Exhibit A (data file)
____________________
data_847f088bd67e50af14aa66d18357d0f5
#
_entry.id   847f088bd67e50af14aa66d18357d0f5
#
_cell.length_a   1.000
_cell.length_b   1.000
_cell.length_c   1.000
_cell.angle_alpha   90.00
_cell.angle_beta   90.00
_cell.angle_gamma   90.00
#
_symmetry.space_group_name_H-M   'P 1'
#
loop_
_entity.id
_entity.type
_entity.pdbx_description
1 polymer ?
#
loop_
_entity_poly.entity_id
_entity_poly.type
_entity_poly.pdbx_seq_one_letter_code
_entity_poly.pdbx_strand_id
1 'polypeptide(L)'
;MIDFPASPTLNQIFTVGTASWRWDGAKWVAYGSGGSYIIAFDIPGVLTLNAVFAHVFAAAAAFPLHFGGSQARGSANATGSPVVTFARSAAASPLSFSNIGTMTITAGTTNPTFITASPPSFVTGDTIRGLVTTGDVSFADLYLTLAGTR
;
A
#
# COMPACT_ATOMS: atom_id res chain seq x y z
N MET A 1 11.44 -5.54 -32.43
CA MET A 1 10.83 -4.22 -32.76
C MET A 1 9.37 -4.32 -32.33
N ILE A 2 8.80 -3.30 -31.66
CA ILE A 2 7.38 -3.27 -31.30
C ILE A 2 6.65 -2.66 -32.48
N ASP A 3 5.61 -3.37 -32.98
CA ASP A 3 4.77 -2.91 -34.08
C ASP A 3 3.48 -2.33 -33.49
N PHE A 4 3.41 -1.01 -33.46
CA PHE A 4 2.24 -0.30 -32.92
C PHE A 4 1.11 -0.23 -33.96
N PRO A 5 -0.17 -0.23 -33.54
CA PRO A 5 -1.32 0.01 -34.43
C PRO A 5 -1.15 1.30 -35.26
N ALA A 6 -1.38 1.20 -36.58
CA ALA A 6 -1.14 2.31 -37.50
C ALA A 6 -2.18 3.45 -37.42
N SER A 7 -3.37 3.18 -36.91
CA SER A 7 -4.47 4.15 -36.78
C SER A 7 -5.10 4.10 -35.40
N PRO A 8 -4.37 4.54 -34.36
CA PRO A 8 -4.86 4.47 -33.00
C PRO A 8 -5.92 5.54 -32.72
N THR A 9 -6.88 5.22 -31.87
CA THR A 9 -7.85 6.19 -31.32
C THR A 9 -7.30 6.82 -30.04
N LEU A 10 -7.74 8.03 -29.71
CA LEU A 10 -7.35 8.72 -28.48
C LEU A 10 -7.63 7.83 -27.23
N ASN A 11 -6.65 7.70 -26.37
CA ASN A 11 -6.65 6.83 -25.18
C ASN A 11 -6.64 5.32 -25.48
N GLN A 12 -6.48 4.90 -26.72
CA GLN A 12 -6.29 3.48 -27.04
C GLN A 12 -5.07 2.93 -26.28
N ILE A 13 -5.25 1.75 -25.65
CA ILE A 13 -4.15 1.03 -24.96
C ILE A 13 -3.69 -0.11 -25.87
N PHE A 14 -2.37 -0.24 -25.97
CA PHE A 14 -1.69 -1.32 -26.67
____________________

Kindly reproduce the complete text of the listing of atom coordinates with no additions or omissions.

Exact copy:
data_847f088bd67e50af14aa66d18357d0f5
#
_entry.id   847f088bd67e50af14aa66d18357d0f5
#
_cell.length_a   1.000
_cell.length_b   1.000
_cell.length_c   1.000
_cell.angle_alpha   90.00
_cell.angle_beta   90.00
_cell.angle_gamma   90.00
#
_symmetry.space_group_name_H-M   'P 1'
#
loop_
_entity.id
_entity.type
_entity.pdbx_description
1 polymer ?
#
loop_
_entity_poly.entity_id
_entity_poly.type
_entity_poly.pdbx_seq_one_letter_code
_entity_poly.pdbx_strand_id
1 'polypeptide(L)'
;MIDFPASPTLNQIFTVGTASWRWDGAKWVAYGSGGSYIIAFDIPGVLTLNAVFAHVFAAAAAFPLHFGGSQARGSANATGSPVVTFARSAAASPLSFSNIGTMTITAGTTNPTFITASPPSFVTGDTIRGLVTTGDVSFADLYLTLAGTR
;
A
#
# COMPACT_ATOMS: atom_id res chain seq x y z
N MET A 1 11.44 -5.54 -32.43
CA MET A 1 10.83 -4.22 -32.76
C MET A 1 9.37 -4.32 -32.33
N ILE A 2 8.80 -3.30 -31.66
CA ILE A 2 7.38 -3.27 -31.30
C ILE A 2 6.65 -2.66 -32.48
N ASP A 3 5.61 -3.37 -32.98
CA ASP A 3 4.77 -2.91 -34.08
C ASP A 3 3.48 -2.33 -33.49
N PHE A 4 3.41 -1.01 -33.46
CA PHE A 4 2.24 -0.30 -32.92
C PHE A 4 1.11 -0.23 -33.96
N PRO A 5 -0.17 -0.23 -33.54
CA PRO A 5 -1.32 0.01 -34.43
C PRO A 5 -1.15 1.30 -35.26
N ALA A 6 -1.38 1.20 -36.58
CA ALA A 6 -1.14 2.31 -37.50
C ALA A 6 -2.18 3.45 -37.42
N SER A 7 -3.37 3.18 -36.91
CA SER A 7 -4.47 4.15 -36.78
C SER A 7 -5.10 4.10 -35.40
N PRO A 8 -4.37 4.54 -34.36
CA PRO A 8 -4.86 4.47 -33.00
C PRO A 8 -5.92 5.54 -32.72
N THR A 9 -6.88 5.22 -31.87
CA THR A 9 -7.85 6.19 -31.32
C THR A 9 -7.30 6.82 -30.04
N LEU A 10 -7.74 8.03 -29.71
CA LEU A 10 -7.35 8.72 -28.48
C LEU A 10 -7.63 7.83 -27.23
N ASN A 11 -6.65 7.70 -26.37
CA ASN A 11 -6.65 6.83 -25.18
C ASN A 11 -6.64 5.32 -25.48
N GLN A 12 -6.48 4.90 -26.72
CA GLN A 12 -6.29 3.48 -27.04
C GLN A 12 -5.07 2.93 -26.28
N ILE A 13 -5.25 1.75 -25.65
CA ILE A 13 -4.15 1.03 -24.96
C ILE A 13 -3.69 -0.11 -25.87
N PHE A 14 -2.37 -0.24 -25.97
CA PHE A 14 -1.69 -1.32 -26.67